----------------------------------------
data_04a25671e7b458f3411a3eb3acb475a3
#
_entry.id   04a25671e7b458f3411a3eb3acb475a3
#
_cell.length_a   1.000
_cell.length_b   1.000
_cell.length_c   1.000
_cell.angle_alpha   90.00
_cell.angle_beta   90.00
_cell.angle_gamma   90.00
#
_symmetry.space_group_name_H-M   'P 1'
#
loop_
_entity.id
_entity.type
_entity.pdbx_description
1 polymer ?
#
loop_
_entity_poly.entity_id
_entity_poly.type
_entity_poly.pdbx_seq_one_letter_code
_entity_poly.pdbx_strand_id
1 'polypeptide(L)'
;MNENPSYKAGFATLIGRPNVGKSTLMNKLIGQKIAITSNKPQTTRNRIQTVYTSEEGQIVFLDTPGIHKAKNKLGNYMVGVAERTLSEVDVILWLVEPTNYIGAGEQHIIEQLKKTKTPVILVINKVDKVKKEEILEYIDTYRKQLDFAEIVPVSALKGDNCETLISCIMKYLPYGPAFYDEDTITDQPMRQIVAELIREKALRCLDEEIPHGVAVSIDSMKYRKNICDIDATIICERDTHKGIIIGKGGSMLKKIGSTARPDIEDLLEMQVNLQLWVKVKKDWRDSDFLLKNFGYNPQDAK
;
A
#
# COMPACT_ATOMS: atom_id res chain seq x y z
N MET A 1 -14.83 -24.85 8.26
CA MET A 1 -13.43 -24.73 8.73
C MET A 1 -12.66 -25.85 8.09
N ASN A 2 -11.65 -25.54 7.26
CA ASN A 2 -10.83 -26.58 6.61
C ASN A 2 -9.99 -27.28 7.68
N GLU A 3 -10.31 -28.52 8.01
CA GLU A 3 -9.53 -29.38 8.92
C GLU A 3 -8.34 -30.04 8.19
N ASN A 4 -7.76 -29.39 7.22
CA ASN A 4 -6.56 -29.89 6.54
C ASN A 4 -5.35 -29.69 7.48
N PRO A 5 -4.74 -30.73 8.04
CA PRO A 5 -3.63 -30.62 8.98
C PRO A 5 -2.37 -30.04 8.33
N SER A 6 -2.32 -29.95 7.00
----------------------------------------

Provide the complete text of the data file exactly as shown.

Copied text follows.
data_04a25671e7b458f3411a3eb3acb475a3
#
_entry.id   04a25671e7b458f3411a3eb3acb475a3
#
_cell.length_a   1.000
_cell.length_b   1.000
_cell.length_c   1.000
_cell.angle_alpha   90.00
_cell.angle_beta   90.00
_cell.angle_gamma   90.00
#
_symmetry.space_group_name_H-M   'P 1'
#
loop_
_entity.id
_entity.type
_entity.pdbx_description
1 polymer ?
#
loop_
_entity_poly.entity_id
_entity_poly.type
_entity_poly.pdbx_seq_one_letter_code
_entity_poly.pdbx_strand_id
1 'polypeptide(L)'
;MNENPSYKAGFATLIGRPNVGKSTLMNKLIGQKIAITSNKPQTTRNRIQTVYTSEEGQIVFLDTPGIHKAKNKLGNYMVGVAERTLSEVDVILWLVEPTNYIGAGEQHIIEQLKKTKTPVILVINKVDKVKKEEILEYIDTYRKQLDFAEIVPVSALKGDNCETLISCIMKYLPYGPAFYDEDTITDQPMRQIVAELIREKALRCLDEEIPHGVAVSIDSMKYRKNICDIDATIICERDTHKGIIIGKGGSMLKKIGSTARPDIEDLLEMQVNLQLWVKVKKDWRDSDFLLKNFGYNPQDAK
;
A
#
# COMPACT_ATOMS: atom_id res chain seq x y z
N MET A 1 -14.83 -24.85 8.26
CA MET A 1 -13.43 -24.73 8.73
C MET A 1 -12.66 -25.85 8.09
N ASN A 2 -11.65 -25.54 7.26
CA ASN A 2 -10.83 -26.58 6.61
C ASN A 2 -9.99 -27.28 7.68
N GLU A 3 -10.31 -28.52 8.01
CA GLU A 3 -9.53 -29.38 8.92
C GLU A 3 -8.34 -30.04 8.19
N ASN A 4 -7.76 -29.39 7.22
CA ASN A 4 -6.56 -29.89 6.54
C ASN A 4 -5.35 -29.69 7.48
N PRO A 5 -4.74 -30.73 8.04
CA PRO A 5 -3.63 -30.62 8.98
C PRO A 5 -2.37 -30.04 8.33
N SER A 6 -2.32 -29.95 7.00